[vc_row css_animation=”” row_type=”row” use_row_as_full_screen_section=”no” type=”full_width” angled_section=”no” text_align=”left” background_image_as_pattern=”without_pattern”][vc_column width=”2/3″][vc_column_text] Leadership and management are often misunderstood as one in the same. They are not. Certainly, a good leader should be able

Drew Limsky

Drew Limsky



Drew Limsky joined Lifestyle Media Group in August 2020 as Editor-in-Chief of South Florida Business & Wealth. His first issue of SFBW, October 2020, heralded a reimagined structure, with new content categories and a slew of fresh visual themes. “As sort of a cross between Forbes and Robb Report, with a dash of GQ and Vogue,” Limsky says, “SFBW reflects South Florida’s increasingly sophisticated and dynamic business and cultural landscape.”

Limsky, an avid traveler, swimmer and film buff who holds a law degree and Ph.D. from New York University, likes to say, “I’m a doctor, but I can’t operate—except on your brand.” He wrote his dissertation on the nonfiction work of Joan Didion. Prior to that, Limsky received his B.A. in English, summa cum laude, from Emory University and earned his M.A. in literature at American University in connection with a Masters Scholar Award fellowship.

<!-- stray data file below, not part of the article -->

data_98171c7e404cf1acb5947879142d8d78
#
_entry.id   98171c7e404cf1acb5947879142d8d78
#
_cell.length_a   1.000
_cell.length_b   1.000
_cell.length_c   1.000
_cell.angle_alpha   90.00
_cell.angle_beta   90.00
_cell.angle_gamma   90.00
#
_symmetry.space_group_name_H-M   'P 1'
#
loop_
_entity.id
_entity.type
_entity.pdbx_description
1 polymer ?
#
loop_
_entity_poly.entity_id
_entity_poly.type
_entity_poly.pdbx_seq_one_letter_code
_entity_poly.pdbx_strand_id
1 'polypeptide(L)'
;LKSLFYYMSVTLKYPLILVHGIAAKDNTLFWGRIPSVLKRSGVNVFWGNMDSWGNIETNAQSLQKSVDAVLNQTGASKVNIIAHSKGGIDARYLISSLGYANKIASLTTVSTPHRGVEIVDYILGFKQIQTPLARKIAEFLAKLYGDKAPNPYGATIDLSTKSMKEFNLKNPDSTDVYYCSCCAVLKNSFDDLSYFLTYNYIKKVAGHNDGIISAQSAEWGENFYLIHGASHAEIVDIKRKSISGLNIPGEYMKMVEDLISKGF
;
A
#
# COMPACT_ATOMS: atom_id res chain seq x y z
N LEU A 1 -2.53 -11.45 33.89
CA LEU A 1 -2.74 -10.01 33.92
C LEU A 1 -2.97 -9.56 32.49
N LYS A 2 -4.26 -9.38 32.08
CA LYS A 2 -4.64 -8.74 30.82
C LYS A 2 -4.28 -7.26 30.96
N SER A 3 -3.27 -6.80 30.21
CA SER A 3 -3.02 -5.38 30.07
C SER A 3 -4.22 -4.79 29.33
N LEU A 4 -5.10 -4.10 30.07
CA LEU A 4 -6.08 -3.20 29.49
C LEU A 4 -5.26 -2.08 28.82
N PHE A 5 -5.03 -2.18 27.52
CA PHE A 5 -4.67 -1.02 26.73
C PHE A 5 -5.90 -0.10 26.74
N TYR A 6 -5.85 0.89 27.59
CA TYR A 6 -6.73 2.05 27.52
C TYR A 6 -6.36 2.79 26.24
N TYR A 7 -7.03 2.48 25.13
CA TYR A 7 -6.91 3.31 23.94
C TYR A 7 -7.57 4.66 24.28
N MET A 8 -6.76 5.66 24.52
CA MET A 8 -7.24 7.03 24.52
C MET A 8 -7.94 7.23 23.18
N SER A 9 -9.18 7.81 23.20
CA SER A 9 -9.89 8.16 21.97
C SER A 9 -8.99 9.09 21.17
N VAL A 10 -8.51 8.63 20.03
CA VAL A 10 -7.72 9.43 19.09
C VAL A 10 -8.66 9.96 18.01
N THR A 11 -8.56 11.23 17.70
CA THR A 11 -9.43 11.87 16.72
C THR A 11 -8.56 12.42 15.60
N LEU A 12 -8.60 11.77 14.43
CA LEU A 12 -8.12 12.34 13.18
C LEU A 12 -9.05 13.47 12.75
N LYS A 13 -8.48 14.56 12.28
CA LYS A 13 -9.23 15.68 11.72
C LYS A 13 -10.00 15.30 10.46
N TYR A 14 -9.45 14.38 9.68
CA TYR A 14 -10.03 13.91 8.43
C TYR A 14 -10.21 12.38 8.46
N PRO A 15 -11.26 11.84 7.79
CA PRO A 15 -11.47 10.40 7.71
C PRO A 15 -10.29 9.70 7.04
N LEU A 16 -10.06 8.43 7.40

Limsky came to SFBW at the apex of a storied career in journalism and publishing that includes six previous lead editorial roles, including for some of the world’s best-known brands. He served as global editor-in-chief of Lexus magazine, founding editor-in-chief of custom lifestyle magazines for Cadillac and Holland America Line, and was the founding editor-in-chief of Modern Luxury Interiors South Florida. He also was the executive editor for B2B magazines for Acura and Honda Financial Services, and he served as travel editor for Conde Nast. Magazines under Limsky’s editorship have garnered more than 75 industry awards.

He has also written for many of the country’s top newspapers and magazines, including The New York Times, Washington Post, Los Angeles Times, Miami Herald, Boston Globe, USA Today, Worth, Robb Report, Afar, Time Out New York, National Geographic Traveler, Men’s Journal, Ritz-Carlton, Elite Traveler, Florida Design, Metropolis and Architectural Digest Mexico. His other clients have included Four Seasons, Acqualina Resort & Residences, Yahoo!, American Airlines, Wynn, Douglas Elliman and Corcoran. As an adjunct assistant professor, Limsky has taught journalism, film and creative writing at the City University of New York, Pace University, American University and other colleges.